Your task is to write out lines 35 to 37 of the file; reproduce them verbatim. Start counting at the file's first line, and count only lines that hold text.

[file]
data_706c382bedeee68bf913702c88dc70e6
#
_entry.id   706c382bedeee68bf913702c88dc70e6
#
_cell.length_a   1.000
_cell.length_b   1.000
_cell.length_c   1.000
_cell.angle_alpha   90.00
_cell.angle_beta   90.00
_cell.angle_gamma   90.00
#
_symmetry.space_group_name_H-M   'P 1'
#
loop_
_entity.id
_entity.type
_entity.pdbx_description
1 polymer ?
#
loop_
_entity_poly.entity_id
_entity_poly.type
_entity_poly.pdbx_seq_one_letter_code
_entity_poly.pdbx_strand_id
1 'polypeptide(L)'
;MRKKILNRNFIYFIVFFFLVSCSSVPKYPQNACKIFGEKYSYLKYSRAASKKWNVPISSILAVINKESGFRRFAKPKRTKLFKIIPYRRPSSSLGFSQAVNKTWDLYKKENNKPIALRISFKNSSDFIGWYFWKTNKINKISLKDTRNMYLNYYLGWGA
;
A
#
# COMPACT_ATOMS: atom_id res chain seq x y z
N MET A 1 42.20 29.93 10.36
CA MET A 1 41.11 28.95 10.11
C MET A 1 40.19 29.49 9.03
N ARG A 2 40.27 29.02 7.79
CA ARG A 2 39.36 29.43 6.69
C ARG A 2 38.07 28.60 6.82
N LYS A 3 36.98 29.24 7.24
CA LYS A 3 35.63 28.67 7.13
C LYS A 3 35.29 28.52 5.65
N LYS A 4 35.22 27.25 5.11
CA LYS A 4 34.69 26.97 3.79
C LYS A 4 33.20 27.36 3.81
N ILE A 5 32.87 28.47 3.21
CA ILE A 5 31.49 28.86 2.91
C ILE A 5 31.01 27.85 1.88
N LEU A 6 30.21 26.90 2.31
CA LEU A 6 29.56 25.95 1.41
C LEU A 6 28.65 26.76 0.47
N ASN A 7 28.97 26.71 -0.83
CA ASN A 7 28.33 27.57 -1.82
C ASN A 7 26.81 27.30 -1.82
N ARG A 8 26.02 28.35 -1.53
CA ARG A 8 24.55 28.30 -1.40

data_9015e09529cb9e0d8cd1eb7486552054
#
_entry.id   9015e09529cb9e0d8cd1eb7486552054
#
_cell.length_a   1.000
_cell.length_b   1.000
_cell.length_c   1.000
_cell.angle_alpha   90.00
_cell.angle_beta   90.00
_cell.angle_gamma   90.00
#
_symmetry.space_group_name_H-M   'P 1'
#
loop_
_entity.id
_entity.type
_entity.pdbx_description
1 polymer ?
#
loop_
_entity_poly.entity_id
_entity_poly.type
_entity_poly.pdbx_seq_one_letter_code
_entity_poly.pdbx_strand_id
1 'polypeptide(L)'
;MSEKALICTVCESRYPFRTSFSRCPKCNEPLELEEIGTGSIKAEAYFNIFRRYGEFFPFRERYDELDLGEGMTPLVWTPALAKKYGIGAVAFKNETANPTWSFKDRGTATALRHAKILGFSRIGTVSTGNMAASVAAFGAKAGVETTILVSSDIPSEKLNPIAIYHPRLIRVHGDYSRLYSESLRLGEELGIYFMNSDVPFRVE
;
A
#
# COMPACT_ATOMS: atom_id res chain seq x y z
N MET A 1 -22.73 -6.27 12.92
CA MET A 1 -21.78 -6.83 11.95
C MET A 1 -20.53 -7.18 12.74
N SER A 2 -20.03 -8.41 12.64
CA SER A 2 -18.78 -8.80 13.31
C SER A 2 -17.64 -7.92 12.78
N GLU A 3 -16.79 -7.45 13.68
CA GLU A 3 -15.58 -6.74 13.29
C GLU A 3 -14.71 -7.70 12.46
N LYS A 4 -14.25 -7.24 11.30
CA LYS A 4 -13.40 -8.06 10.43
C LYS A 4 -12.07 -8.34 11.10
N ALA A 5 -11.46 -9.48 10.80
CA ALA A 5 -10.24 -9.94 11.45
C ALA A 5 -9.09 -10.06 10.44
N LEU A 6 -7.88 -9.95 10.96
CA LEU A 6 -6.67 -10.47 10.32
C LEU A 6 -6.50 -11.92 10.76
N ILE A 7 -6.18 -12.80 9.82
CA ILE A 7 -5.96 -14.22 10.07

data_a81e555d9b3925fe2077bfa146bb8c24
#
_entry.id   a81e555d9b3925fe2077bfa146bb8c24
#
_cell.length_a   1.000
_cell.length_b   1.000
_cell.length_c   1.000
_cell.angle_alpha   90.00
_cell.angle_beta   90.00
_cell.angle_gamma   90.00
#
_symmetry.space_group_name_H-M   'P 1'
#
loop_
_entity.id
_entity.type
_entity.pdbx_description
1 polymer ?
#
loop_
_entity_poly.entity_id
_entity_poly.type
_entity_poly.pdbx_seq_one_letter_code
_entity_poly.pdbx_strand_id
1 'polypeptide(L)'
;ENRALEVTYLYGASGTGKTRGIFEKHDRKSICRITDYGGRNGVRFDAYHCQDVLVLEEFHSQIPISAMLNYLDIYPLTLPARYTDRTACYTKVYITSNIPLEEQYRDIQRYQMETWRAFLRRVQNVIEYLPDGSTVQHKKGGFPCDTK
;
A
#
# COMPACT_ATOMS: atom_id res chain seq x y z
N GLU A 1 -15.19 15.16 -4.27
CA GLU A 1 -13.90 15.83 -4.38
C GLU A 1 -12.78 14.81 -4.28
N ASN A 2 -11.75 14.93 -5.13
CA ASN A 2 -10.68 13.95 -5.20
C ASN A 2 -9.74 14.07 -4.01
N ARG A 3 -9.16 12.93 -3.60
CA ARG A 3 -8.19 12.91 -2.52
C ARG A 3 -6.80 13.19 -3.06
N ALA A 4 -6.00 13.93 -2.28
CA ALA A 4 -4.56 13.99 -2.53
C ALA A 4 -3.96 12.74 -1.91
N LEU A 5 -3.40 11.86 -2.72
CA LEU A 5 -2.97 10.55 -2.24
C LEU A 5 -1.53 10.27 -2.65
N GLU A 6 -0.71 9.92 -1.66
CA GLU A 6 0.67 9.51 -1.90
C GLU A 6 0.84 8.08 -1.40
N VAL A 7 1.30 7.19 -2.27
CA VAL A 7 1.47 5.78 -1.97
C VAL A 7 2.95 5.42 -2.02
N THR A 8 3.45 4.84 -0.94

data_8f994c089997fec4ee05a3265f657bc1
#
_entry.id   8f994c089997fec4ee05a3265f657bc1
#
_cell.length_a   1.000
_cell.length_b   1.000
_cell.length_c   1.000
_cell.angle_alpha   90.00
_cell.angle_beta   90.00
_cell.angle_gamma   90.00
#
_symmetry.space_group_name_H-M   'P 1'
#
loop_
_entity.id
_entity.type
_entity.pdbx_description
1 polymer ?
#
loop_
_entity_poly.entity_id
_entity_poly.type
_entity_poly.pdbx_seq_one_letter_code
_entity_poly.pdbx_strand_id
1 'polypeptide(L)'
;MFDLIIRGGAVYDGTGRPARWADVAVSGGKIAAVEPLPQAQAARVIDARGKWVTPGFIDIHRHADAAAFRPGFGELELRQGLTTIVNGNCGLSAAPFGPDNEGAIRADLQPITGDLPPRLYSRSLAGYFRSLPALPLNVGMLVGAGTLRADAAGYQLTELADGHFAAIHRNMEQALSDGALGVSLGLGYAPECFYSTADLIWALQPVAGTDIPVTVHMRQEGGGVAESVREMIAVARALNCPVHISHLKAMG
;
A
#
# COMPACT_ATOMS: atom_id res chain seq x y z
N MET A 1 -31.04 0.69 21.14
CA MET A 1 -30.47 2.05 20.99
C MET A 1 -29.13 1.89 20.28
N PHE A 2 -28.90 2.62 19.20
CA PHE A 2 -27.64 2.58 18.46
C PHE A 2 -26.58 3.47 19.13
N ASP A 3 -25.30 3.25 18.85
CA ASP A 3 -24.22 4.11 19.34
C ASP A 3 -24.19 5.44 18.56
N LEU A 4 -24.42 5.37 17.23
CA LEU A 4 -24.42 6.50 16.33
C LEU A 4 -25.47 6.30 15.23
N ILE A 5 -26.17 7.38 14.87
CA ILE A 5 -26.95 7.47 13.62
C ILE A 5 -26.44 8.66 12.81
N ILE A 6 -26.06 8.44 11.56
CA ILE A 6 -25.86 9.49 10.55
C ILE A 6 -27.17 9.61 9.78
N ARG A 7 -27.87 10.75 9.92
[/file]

CA ARG A 2 39.36 29.43 6.69
C ARG A 2 38.07 28.60 6.82
N LYS A 3 36.98 29.24 7.24